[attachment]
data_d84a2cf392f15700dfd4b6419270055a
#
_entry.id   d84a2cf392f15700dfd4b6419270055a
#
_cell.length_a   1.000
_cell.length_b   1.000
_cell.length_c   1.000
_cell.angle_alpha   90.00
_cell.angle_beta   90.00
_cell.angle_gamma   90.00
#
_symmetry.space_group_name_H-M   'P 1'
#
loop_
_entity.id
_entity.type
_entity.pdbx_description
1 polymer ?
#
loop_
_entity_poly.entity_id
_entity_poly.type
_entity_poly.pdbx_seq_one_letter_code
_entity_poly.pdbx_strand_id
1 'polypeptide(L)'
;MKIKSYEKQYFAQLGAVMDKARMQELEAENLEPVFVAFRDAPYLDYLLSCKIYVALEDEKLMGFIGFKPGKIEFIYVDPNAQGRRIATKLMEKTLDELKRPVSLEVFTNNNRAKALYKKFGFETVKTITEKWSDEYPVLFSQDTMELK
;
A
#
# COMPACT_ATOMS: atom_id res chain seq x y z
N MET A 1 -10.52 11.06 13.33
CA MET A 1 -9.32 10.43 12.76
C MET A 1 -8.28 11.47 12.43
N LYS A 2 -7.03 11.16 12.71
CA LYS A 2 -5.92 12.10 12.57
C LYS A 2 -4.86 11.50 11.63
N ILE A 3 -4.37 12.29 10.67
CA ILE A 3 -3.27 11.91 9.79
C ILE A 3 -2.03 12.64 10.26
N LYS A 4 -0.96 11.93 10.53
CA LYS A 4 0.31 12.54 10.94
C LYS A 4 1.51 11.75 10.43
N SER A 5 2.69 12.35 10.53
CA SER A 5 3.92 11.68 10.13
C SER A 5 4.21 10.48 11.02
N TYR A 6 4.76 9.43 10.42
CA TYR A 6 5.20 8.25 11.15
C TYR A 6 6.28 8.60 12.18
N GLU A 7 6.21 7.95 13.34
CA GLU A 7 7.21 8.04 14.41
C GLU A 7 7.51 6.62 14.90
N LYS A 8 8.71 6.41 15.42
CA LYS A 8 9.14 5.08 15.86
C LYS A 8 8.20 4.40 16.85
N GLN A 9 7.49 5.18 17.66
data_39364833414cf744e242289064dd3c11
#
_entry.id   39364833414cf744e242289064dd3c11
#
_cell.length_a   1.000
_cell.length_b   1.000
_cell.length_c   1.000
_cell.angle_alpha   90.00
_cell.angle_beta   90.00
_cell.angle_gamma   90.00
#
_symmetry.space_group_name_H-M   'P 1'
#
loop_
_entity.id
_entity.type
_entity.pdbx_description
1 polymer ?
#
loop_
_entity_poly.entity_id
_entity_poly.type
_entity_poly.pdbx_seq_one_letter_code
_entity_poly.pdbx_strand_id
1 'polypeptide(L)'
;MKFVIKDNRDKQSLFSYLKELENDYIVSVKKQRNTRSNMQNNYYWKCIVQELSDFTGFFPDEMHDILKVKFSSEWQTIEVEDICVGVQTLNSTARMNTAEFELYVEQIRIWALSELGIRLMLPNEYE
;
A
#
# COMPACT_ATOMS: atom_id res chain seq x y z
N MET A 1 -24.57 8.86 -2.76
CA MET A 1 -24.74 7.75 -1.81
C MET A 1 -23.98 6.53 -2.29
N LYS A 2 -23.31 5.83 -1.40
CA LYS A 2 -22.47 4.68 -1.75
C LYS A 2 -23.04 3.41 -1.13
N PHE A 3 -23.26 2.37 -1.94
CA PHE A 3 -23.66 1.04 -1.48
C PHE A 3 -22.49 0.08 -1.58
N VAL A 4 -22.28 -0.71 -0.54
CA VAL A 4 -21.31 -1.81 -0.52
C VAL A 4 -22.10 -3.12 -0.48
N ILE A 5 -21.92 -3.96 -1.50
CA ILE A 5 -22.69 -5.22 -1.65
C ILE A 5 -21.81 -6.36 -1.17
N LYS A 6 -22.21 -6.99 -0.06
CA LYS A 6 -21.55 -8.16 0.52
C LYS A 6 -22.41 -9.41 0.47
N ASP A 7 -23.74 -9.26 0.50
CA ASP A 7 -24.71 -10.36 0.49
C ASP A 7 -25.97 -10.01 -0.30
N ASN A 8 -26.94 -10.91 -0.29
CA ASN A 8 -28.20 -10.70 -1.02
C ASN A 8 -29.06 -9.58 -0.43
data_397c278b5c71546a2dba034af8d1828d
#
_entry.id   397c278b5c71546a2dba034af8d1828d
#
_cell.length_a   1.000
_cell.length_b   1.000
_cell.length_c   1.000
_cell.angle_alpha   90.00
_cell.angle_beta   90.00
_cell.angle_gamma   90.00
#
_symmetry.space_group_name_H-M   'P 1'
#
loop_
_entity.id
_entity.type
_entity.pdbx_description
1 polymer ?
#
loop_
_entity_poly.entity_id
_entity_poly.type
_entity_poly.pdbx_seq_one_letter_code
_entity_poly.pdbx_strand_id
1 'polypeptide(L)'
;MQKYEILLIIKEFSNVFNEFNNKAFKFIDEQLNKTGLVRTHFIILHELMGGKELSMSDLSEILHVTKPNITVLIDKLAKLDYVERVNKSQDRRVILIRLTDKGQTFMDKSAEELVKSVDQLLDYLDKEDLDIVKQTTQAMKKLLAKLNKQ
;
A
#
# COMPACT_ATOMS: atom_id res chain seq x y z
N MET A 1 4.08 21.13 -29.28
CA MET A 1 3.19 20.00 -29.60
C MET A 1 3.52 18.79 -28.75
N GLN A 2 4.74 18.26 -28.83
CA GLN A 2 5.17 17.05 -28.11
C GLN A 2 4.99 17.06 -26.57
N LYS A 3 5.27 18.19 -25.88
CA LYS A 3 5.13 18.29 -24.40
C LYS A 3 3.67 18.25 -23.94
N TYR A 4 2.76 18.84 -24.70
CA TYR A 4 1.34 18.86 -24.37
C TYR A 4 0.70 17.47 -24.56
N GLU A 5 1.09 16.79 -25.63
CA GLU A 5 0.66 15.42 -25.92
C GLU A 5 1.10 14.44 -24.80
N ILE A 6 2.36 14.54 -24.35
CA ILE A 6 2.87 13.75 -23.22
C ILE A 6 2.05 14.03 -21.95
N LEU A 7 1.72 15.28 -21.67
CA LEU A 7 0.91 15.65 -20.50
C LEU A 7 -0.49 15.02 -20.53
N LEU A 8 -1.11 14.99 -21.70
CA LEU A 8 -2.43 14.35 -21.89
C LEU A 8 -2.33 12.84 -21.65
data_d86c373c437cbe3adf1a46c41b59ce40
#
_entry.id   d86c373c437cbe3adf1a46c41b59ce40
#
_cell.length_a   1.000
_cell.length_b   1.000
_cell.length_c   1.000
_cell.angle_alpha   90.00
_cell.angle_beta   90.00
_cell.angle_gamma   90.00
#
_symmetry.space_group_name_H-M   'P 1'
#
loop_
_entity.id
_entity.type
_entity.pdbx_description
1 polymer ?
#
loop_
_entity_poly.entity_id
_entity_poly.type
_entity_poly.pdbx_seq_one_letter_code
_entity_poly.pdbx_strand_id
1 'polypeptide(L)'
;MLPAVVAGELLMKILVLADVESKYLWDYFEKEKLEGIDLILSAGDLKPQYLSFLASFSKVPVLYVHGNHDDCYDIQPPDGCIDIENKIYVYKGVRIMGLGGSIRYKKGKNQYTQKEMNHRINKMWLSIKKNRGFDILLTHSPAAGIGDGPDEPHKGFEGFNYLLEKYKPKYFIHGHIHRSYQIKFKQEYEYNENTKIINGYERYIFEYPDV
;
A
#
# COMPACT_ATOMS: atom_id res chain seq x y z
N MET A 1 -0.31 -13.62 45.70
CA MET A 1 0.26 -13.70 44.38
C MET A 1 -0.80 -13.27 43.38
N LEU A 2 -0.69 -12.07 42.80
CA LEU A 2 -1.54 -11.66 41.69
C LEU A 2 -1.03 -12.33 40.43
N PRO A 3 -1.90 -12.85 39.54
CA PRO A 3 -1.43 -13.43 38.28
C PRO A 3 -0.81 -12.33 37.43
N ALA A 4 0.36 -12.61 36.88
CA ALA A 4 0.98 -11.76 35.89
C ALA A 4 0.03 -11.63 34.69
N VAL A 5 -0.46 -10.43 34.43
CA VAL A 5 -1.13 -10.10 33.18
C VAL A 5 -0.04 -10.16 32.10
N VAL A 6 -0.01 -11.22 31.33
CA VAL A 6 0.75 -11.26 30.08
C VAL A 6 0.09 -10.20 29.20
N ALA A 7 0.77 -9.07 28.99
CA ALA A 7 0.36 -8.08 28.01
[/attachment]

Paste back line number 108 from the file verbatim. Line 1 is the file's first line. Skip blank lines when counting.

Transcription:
CA ASN A 8 -28.20 -10.70 -1.02